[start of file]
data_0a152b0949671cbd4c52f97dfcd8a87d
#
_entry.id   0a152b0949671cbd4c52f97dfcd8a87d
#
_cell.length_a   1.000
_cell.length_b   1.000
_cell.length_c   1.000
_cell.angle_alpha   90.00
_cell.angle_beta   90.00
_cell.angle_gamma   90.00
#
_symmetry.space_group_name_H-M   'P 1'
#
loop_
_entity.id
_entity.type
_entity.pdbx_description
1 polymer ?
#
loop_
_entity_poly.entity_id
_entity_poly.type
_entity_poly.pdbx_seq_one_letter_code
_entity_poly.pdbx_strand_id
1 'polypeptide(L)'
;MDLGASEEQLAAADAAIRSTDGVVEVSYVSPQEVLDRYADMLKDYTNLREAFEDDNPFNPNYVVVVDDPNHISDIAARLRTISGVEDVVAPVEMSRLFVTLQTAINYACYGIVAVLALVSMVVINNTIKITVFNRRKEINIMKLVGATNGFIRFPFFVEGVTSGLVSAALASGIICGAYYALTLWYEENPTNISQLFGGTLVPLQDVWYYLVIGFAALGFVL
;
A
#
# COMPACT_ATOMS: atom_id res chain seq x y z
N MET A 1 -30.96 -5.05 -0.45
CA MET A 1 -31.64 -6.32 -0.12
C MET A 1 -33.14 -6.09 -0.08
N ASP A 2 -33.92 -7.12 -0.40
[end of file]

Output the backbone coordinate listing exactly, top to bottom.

data_0a152b0949671cbd4c52f97dfcd8a87d
#
_entry.id   0a152b0949671cbd4c52f97dfcd8a87d
#
_cell.length_a   1.000
_cell.length_b   1.000
_cell.length_c   1.000
_cell.angle_alpha   90.00
_cell.angle_beta   90.00
_cell.angle_gamma   90.00
#
_symmetry.space_group_name_H-M   'P 1'
#
loop_
_entity.id
_entity.type
_entity.pdbx_description
1 polymer ?
#
loop_
_entity_poly.entity_id
_entity_poly.type
_entity_poly.pdbx_seq_one_letter_code
_entity_poly.pdbx_strand_id
1 'polypeptide(L)'
;MDLGASEEQLAAADAAIRSTDGVVEVSYVSPQEVLDRYADMLKDYTNLREAFEDDNPFNPNYVVVVDDPNHISDIAARLRTISGVEDVVAPVEMSRLFVTLQTAINYACYGIVAVLALVSMVVINNTIKITVFNRRKEINIMKLVGATNGFIRFPFFVEGVTSGLVSAALASGIICGAYYALTLWYEENPTNISQLFGGTLVPLQDVWYYLVIGFAALGFVL
;
A
#
# COMPACT_ATOMS: atom_id res chain seq x y z
N MET A 1 -30.96 -5.05 -0.45
CA MET A 1 -31.64 -6.32 -0.12
C MET A 1 -33.14 -6.09 -0.08
N ASP A 2 -33.92 -7.12 -0.40